Did you know that a recent international IPSOS ‘Throwaway World’ poll on attitudes to single use plastics found that 69% of Australians favoured a ban on single use plastics, and as soon as possible.
Email your submission (template below) to: [email protected]
or post to:
Single Use Plastic Consultation
Department of Environment and Science
Office of Resource Recovery
PO Box 2454
I support a Queensland ban on plastic straws, stirrers, cutlery and plates, with coffee cups, other plastic items and heavyweight shopping bags added as soon as possible (taking into account the needs of people with a disability). This is the most effective way to reduce plastic litter and reduce the terrible impact on wildlife from plastic pollution.
There are preferred alternatives to all these products that include not using them or having reusable products instead. If the Government plans to allow compostable alternatives, these should be required to meet the Australian compost standards for this type of packaging (AS 4736-commercial AS 5810-home).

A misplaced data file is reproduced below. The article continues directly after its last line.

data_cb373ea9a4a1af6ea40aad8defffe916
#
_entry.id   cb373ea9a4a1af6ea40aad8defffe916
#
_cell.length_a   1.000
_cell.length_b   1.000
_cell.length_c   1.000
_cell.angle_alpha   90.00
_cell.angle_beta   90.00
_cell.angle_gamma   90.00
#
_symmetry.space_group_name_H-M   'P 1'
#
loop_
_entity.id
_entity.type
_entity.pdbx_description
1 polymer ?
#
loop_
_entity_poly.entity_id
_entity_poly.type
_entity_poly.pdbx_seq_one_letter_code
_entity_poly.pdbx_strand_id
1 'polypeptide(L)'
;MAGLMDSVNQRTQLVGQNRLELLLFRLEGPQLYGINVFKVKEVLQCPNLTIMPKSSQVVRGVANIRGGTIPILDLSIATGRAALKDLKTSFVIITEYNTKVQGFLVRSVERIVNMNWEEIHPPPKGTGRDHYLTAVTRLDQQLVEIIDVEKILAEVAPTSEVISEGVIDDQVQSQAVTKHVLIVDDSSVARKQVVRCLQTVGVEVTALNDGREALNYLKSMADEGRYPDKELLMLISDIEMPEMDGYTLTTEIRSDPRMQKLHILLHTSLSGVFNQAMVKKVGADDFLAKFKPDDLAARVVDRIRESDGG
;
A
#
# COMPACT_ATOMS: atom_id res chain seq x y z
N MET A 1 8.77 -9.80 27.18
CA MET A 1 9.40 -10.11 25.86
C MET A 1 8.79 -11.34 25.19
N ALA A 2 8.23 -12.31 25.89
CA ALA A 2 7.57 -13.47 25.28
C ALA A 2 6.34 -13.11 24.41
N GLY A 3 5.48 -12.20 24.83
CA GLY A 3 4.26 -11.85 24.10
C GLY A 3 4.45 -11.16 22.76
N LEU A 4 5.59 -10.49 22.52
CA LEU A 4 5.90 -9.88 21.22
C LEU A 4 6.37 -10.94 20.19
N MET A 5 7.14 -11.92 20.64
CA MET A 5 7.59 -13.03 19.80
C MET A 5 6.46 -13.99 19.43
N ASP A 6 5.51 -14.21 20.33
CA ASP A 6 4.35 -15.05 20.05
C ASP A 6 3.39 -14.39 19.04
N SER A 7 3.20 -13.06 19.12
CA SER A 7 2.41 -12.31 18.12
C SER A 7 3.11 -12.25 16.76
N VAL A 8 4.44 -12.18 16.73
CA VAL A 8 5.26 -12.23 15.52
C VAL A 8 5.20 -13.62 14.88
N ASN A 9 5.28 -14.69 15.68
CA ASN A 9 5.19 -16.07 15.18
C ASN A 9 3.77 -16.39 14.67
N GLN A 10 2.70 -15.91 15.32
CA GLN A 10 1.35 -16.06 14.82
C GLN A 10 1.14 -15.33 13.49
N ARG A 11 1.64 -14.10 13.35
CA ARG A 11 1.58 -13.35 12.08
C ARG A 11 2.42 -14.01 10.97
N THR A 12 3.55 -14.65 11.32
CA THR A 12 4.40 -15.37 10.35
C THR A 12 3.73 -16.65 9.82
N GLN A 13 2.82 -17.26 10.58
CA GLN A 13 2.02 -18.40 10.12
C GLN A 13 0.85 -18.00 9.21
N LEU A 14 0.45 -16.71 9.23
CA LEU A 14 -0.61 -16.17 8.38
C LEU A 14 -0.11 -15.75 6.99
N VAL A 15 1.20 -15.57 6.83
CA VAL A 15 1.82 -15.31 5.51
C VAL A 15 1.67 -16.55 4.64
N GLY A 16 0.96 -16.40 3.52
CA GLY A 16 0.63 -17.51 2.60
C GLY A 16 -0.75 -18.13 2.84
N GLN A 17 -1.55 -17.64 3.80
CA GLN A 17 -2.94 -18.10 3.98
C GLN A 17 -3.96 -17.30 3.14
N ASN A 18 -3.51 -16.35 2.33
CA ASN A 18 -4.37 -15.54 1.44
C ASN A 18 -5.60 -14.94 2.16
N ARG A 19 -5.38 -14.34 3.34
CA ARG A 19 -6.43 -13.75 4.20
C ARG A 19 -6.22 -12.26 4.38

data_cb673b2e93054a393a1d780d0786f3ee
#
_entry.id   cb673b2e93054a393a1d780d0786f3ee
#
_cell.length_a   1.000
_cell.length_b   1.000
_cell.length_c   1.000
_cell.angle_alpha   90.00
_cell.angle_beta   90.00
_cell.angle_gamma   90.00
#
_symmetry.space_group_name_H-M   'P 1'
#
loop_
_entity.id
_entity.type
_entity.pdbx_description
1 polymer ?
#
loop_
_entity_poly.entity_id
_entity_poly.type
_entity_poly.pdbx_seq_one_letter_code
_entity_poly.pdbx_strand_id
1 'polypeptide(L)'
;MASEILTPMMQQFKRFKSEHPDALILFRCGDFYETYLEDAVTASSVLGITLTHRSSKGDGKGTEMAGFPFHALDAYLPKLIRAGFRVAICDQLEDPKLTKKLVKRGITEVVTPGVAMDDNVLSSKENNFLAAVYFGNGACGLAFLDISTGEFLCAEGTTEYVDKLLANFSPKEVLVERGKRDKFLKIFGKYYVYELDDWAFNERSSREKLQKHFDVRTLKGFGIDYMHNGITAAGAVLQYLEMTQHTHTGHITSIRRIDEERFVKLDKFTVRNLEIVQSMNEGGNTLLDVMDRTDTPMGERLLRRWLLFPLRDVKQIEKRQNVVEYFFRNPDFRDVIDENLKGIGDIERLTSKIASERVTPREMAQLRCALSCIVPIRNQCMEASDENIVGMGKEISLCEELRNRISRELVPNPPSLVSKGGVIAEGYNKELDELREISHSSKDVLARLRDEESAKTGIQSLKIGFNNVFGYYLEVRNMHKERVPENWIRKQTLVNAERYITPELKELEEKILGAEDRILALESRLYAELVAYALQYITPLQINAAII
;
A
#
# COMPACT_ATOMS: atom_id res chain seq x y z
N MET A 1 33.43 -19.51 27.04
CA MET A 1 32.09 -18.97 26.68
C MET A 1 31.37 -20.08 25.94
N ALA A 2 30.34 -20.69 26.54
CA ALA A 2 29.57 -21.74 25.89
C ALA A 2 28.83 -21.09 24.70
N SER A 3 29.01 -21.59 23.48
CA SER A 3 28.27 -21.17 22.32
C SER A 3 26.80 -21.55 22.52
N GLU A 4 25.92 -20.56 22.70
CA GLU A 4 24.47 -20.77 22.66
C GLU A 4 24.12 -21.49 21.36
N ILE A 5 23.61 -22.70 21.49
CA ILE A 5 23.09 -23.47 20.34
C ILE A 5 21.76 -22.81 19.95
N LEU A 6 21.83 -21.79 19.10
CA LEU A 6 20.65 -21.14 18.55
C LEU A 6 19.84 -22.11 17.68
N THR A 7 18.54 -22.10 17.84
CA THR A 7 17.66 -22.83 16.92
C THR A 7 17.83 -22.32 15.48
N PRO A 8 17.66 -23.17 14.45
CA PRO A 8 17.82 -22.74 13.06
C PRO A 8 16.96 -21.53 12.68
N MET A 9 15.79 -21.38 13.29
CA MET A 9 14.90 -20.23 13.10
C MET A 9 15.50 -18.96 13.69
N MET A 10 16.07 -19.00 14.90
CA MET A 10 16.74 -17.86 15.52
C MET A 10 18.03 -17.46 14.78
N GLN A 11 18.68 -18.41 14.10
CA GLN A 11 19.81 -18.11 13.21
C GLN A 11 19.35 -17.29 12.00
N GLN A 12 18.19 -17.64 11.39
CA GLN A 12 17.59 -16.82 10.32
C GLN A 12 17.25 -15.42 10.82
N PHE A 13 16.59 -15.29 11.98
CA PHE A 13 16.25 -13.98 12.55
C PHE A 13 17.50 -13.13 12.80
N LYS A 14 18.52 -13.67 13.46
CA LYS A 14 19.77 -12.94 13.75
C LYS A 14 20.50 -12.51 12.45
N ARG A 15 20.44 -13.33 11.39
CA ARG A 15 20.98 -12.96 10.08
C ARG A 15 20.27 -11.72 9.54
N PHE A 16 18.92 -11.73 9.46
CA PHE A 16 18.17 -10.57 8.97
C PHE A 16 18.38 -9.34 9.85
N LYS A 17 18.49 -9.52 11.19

The governments has NOT included polystyrene cups or polystyrene containers such as clam shells in the first stage of the phase-out. These polystyrene items should be included now. They are a particularly bad litter problem, have plenty of alternatives and we note that polystyrene products are included in similar proposed bans in South Australia and the ACT.
Your name and address (and signature if posting)
Did you know that 75% of marine debris found around the coastline of Australia is plastic, and comes from local land-based sources?